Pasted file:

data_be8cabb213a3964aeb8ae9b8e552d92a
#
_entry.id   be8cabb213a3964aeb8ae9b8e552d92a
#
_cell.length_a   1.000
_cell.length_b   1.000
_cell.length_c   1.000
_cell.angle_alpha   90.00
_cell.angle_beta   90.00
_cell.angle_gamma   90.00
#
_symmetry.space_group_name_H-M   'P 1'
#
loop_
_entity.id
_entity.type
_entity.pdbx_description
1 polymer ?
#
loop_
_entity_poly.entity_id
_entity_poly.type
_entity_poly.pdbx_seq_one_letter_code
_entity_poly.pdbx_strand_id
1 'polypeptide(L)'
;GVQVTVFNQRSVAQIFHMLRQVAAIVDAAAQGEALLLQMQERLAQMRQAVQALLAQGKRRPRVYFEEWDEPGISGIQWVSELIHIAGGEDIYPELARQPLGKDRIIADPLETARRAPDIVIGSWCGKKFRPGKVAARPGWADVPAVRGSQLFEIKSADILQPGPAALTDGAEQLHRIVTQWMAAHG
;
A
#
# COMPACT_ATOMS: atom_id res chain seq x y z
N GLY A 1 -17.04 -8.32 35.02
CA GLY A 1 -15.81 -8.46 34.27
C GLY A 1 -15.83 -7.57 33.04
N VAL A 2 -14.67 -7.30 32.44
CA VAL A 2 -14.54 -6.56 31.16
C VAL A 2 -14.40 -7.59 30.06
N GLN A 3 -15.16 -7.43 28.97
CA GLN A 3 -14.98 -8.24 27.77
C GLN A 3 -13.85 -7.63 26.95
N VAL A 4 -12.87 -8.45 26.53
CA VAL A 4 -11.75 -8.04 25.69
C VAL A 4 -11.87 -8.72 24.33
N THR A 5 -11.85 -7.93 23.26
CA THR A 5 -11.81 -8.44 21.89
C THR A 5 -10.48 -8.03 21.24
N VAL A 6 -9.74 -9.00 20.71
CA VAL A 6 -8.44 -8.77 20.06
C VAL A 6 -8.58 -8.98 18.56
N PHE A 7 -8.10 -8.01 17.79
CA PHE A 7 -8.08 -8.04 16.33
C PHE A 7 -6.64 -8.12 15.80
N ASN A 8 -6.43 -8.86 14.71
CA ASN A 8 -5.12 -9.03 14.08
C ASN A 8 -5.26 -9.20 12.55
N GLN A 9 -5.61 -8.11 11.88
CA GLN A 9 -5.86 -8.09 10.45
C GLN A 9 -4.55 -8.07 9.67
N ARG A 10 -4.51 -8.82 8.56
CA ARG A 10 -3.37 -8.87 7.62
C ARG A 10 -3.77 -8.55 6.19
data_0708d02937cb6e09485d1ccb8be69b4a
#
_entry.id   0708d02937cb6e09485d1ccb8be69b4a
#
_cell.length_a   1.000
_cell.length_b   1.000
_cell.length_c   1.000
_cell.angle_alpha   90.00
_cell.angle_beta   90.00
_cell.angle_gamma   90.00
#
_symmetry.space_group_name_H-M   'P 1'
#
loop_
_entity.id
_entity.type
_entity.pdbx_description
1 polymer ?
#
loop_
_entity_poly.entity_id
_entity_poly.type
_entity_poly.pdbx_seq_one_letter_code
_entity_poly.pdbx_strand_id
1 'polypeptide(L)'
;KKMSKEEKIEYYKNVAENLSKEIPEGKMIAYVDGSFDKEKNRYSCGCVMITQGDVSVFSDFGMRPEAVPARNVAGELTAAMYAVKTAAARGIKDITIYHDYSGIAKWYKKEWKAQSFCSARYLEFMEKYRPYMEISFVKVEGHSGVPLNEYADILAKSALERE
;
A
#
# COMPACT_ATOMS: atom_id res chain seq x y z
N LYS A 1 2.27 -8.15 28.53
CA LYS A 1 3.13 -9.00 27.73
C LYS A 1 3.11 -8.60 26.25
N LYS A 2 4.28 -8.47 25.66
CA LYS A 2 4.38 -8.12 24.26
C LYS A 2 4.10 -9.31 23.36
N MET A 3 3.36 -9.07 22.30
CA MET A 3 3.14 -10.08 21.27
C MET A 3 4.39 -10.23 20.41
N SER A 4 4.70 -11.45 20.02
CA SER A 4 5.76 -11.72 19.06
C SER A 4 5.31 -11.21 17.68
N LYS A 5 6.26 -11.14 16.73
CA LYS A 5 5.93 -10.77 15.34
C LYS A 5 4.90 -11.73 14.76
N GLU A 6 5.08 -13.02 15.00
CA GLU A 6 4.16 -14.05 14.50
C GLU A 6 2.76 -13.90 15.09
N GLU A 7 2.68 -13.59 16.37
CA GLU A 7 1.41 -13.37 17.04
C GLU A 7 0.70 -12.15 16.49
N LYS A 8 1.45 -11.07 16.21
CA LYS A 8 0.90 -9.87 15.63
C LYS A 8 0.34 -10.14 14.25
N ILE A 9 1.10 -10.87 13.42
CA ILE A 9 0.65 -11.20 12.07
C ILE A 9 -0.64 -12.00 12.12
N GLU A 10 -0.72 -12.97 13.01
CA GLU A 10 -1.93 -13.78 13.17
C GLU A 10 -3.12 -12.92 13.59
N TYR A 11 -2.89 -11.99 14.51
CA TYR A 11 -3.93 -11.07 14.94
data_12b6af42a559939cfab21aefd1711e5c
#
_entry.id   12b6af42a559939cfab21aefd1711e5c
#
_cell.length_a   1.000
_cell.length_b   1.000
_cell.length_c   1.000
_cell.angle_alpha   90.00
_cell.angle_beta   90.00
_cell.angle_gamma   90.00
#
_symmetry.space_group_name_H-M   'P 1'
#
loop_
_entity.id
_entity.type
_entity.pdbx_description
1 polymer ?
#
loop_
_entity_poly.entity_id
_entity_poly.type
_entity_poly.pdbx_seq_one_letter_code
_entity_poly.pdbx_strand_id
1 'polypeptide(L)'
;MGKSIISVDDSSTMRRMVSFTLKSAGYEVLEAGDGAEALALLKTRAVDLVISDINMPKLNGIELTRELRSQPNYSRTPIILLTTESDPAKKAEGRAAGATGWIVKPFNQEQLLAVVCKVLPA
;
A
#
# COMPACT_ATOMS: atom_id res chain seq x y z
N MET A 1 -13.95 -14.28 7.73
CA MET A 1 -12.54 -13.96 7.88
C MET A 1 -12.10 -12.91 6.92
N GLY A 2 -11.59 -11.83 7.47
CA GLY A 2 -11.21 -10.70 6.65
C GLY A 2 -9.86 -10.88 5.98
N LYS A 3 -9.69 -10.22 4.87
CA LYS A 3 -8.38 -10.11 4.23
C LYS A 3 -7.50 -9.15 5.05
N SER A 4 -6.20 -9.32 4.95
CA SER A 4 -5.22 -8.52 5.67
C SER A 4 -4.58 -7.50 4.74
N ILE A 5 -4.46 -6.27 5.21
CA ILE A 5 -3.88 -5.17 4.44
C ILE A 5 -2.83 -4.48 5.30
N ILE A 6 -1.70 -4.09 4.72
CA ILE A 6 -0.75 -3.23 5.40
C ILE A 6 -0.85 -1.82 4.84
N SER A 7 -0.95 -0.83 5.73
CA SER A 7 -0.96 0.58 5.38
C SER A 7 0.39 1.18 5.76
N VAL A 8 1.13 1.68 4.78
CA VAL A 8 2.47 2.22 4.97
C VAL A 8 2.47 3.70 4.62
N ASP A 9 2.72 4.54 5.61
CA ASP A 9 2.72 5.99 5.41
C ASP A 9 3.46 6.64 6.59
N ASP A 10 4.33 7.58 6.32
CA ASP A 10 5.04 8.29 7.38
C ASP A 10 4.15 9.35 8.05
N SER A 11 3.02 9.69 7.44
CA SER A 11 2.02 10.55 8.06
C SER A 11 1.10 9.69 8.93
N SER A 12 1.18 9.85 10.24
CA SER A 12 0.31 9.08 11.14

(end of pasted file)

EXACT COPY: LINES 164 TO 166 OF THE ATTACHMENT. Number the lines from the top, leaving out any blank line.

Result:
C SER A 4 -4.58 -7.50 4.74
N ILE A 5 -4.46 -6.27 5.21
CA ILE A 5 -3.88 -5.17 4.44